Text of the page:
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The Link Between Phishing Attack Success and Psychology

“(Phishing attacks) require only limited technical skills because their success depends on how well cyber-criminals understand human nature to anticipate how people are likely to behave and react to the bait” states Marika Samarati in an article for IT Governance. Sending phishing e-mails to is the easy part, the challenge comes in constructing an e-mail which will encourage the user to interact with it.

Phishing is something that businesses are taking much more seriously, and for good reason because 72% of all data breaches are related to staff receiving fraudulent e-mails. There are ways to avoid falling victim to phishing attacks; an approach that works for most other cyber-attacks or viruses is to install security software, in this case to detect and blocks suspicious e-mails. While this is extremely useful and a good first line of defence, some e-mails slip through the net because they are constructed to look like any other e-mail you might receive. Phishing is unique from other forms of cyber-attack because it depends on the human factor, the success of a phishing attack depends on the user interacting with the e-mail they are sent. The best way to ensure that every single e-mail is secure is by training these targets, your employees.

How can we be manipulated to fall for an attack using psychology?

Psychology is used in phishing attacks in many ways, Samarati explains a few:

  • Choosing times when users are most stressed / vulnerable such as late in the afternoon, on Fridays or at the end of the month.
  • Spoofing C-suite managers’ email addresses to make sure low-level staff do as requested without arousing suspicion.
  • Taking advantage of real-life events, like tax return deadlines, etc. We recently wrote posts on both tax-return and GDPR related phishing scams which makes phishing e-mails blend into your inbox, and discourages you from suspecting them.
  • Using fear tactics that urge the recipient to act promptly, such as e-mails that require you to enter your information to change your password or you will be locked out of your account.

The two common trends here are that attackers try to either disguise their e-mails with what you would usually receive so you aren’t alerted to their danger, or they try to catch you at vulnerable moments that you will act quickly without thinking through the repercussions of your actions.

Fact checking:

Tech Republic published an article which argued that fact-checking is key in recognising phishing attacks. Lisa Fazio, assistant professor of psychology at Vanderbilt University said that people are naturally poor fact checkers, which is manipulated by attackers to encourage us to click a link. The article describes ‘the Moses illusion’, a way in which cybercriminals utilize manipulation and deception to ensure success.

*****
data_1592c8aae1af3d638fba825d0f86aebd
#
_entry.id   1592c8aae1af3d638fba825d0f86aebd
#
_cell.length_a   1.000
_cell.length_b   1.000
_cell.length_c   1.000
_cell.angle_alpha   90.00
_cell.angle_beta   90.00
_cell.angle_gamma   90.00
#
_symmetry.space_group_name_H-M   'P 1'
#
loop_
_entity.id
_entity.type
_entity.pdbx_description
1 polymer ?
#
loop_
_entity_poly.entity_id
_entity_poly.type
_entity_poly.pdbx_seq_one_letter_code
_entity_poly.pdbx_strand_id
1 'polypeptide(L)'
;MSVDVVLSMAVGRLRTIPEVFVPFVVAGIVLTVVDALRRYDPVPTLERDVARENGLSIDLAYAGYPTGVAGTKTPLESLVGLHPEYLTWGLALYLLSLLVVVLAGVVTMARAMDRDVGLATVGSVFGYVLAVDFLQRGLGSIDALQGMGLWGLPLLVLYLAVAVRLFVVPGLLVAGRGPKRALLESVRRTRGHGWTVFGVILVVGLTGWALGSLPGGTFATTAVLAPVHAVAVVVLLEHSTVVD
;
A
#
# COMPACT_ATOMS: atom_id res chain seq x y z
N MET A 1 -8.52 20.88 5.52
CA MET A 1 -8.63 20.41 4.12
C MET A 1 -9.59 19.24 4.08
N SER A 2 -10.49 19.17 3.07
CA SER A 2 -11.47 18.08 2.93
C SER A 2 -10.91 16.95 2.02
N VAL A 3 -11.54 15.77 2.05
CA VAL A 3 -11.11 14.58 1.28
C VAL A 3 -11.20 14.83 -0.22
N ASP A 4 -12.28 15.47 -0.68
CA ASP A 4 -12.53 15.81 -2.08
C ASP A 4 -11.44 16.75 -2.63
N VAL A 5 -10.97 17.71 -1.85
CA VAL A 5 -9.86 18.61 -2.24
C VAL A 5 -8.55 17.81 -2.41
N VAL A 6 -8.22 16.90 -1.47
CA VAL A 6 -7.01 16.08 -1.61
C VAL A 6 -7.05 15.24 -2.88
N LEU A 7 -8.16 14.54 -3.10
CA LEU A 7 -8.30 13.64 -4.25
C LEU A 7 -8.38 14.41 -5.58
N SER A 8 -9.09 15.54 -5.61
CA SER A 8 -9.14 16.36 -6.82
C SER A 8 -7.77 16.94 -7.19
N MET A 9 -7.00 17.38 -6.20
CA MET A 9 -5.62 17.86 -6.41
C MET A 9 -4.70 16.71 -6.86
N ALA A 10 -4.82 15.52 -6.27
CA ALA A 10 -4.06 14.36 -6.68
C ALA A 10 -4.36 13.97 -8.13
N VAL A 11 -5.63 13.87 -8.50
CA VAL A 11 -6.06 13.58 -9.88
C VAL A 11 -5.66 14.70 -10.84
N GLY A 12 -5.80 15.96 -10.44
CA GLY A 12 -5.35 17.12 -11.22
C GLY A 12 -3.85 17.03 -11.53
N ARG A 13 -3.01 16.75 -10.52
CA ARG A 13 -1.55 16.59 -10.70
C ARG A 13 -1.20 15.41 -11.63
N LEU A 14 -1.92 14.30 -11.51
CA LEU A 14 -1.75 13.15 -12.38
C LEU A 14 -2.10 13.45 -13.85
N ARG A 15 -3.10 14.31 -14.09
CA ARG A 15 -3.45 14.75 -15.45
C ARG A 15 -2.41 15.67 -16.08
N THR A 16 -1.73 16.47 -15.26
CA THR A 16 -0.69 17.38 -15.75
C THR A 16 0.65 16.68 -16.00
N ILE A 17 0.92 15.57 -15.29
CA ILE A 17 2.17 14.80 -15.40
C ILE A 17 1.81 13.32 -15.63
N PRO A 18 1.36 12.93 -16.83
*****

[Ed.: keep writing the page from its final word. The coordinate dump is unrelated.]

How many animals of each kind did Moses take on the Ark?

Most participants focus on the answer to the question (2) and miss the fact that Noah, not Moses, was on the Ark (I did when I read the article, I don’t know about you!).

This is successful because it openly states false information, but does not make it part of the decision-making process, i.e. how many animals were on the ark. People typically spend more time and effort trying to understand what's being heard or read than determining whether the information is true.

The acceptance of the fact that it was Moses who took the animals on the ark is an example of truth bias: the tendency to believe what you hear or read is true without considering the source or any prior knowledge about the subject. In other words, people expect the information they receive to be correct.

Fact-checking is definitely something that should be promoted amongst employees to prevent phishing manipulation, participants in a survey conducted by Fazio avoided misinformation (being phished) when asked to edit a story and highlight inaccurate statements or read the stories—sentence by sentence—and decide whether each sentence contains an error. However, Fazio emphasises that it is not fool-proof: "even 'fact-checking' readers miss many of the errors and retain false information from the stories. For example, in the sentence-by-sentence detection task participants caught about 30 percent of the errors. But given their prior knowledge they should have been able to detect at least 70 percent."

Final thoughts:

In their report on the Human Factor (2018), Proofpoint stated ‘Social engineering underpins the Human Factor. Attackers are adept at exploiting our natural curiosity, desire to be helpful, love of a good bargain, and even our time constraints to persuade us to click.’ The best way to defend ourselves and our businesses against attacks, they suggest, is employee cyber-security training. Specifically, a combination of internally created fake phishing e-mails that collect data to see who in your company clicks, coupled with general awareness training so your employees know how to identify a phishing e-mail.

Phishwise is our own phishing awareness training platform that does exactly this. Phishing places an enormous amount of responsibility onto every person in a business with access to an e-mail account, and the right training can make the difference between a data breach or total security. If the human factor is something that could use some extra attention in your business’ cybersecurity, please get in touch. We have different plans to suit everyone and even offer a one-time, single-use license which is perfect to try the product out and see how it can improve your employees' ability to recognise and react accordingly to potential threats. 


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